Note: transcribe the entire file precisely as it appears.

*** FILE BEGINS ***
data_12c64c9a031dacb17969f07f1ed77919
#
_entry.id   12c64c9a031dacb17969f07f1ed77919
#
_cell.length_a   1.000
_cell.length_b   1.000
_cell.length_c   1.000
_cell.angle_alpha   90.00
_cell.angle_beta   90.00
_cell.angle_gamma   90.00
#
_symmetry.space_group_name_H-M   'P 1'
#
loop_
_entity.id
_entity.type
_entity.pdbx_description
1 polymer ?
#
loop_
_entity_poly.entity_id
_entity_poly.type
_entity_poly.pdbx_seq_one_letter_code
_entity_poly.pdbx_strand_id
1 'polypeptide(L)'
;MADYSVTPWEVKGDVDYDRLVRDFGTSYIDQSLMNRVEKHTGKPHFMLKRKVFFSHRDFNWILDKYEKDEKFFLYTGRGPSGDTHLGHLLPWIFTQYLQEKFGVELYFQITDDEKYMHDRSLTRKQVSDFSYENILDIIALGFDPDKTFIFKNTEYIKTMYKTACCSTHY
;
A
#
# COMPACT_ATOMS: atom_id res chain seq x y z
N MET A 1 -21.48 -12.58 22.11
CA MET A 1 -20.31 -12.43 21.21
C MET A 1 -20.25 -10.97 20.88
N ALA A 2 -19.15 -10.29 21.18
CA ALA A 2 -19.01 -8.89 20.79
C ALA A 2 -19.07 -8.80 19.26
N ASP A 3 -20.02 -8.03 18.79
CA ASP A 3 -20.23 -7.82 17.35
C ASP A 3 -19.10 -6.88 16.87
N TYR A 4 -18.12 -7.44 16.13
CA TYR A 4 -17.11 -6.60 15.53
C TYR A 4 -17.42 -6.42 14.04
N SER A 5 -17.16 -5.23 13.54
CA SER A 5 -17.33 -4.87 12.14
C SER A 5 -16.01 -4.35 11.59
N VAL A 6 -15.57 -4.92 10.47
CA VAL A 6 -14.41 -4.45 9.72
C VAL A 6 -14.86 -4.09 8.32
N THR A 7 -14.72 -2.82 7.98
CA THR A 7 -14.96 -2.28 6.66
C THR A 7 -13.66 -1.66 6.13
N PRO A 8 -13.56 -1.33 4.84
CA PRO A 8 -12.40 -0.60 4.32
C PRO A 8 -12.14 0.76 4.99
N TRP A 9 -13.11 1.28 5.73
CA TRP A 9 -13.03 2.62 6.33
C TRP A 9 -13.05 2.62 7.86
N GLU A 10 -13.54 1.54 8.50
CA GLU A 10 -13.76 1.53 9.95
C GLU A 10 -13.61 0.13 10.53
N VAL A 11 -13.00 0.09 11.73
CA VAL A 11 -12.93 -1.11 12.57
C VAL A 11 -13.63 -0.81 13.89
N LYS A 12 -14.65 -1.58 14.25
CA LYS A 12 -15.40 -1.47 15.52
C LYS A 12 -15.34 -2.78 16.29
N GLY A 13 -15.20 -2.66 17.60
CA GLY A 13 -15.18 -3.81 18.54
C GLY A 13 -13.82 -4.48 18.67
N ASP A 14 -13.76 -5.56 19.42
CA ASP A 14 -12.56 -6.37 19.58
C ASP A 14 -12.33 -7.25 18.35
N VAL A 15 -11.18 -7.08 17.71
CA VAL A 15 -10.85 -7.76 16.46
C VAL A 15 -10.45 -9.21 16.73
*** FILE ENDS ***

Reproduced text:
data_12c64c9a031dacb17969f07f1ed77919
#
_entry.id   12c64c9a031dacb17969f07f1ed77919
#
_cell.length_a   1.000
_cell.length_b   1.000
_cell.length_c   1.000
_cell.angle_alpha   90.00
_cell.angle_beta   90.00
_cell.angle_gamma   90.00
#
_symmetry.space_group_name_H-M   'P 1'
#
loop_
_entity.id
_entity.type
_entity.pdbx_description
1 polymer ?
#
loop_
_entity_poly.entity_id
_entity_poly.type
_entity_poly.pdbx_seq_one_letter_code
_entity_poly.pdbx_strand_id
1 'polypeptide(L)'
;MADYSVTPWEVKGDVDYDRLVRDFGTSYIDQSLMNRVEKHTGKPHFMLKRKVFFSHRDFNWILDKYEKDEKFFLYTGRGPSGDTHLGHLLPWIFTQYLQEKFGVELYFQITDDEKYMHDRSLTRKQVSDFSYENILDIIALGFDPDKTFIFKNTEYIKTMYKTACCSTHY
;
A
#
# COMPACT_ATOMS: atom_id res chain seq x y z
N MET A 1 -21.48 -12.58 22.11
CA MET A 1 -20.31 -12.43 21.21
C MET A 1 -20.25 -10.97 20.88
N ALA A 2 -19.15 -10.29 21.18
CA ALA A 2 -19.01 -8.89 20.79
C ALA A 2 -19.07 -8.80 19.26
N ASP A 3 -20.02 -8.03 18.79
CA ASP A 3 -20.23 -7.82 17.35
C ASP A 3 -19.10 -6.88 16.87
N TYR A 4 -18.12 -7.44 16.13
CA TYR A 4 -17.11 -6.60 15.53
C TYR A 4 -17.42 -6.42 14.04
N SER A 5 -17.16 -5.23 13.54
CA SER A 5 -17.33 -4.87 12.14
C SER A 5 -16.01 -4.35 11.59
N VAL A 6 -15.57 -4.92 10.47
CA VAL A 6 -14.41 -4.45 9.72
C VAL A 6 -14.86 -4.09 8.32
N THR A 7 -14.72 -2.82 7.98
CA THR A 7 -14.96 -2.28 6.66
C THR A 7 -13.66 -1.66 6.13
N PRO A 8 -13.56 -1.33 4.84
CA PRO A 8 -12.40 -0.60 4.32
C PRO A 8 -12.14 0.76 4.99
N TRP A 9 -13.11 1.28 5.73
CA TRP A 9 -13.03 2.62 6.33
C TRP A 9 -13.05 2.62 7.86
N GLU A 10 -13.54 1.54 8.50
CA GLU A 10 -13.76 1.53 9.95
C GLU A 10 -13.61 0.13 10.53
N VAL A 11 -13.00 0.09 11.73
CA VAL A 11 -12.93 -1.11 12.57
C VAL A 11 -13.63 -0.81 13.89
N LYS A 12 -14.65 -1.58 14.25
CA LYS A 12 -15.40 -1.47 15.52
C LYS A 12 -15.34 -2.78 16.29
N GLY A 13 -15.20 -2.66 17.60
CA GLY A 13 -15.18 -3.81 18.54
C GLY A 13 -13.82 -4.48 18.67
N ASP A 14 -13.76 -5.56 19.42
CA ASP A 14 -12.56 -6.37 19.58
C ASP A 14 -12.33 -7.25 18.35
N VAL A 15 -11.18 -7.08 17.71
CA VAL A 15 -10.85 -7.76 16.46
C VAL A 15 -10.45 -9.21 16.73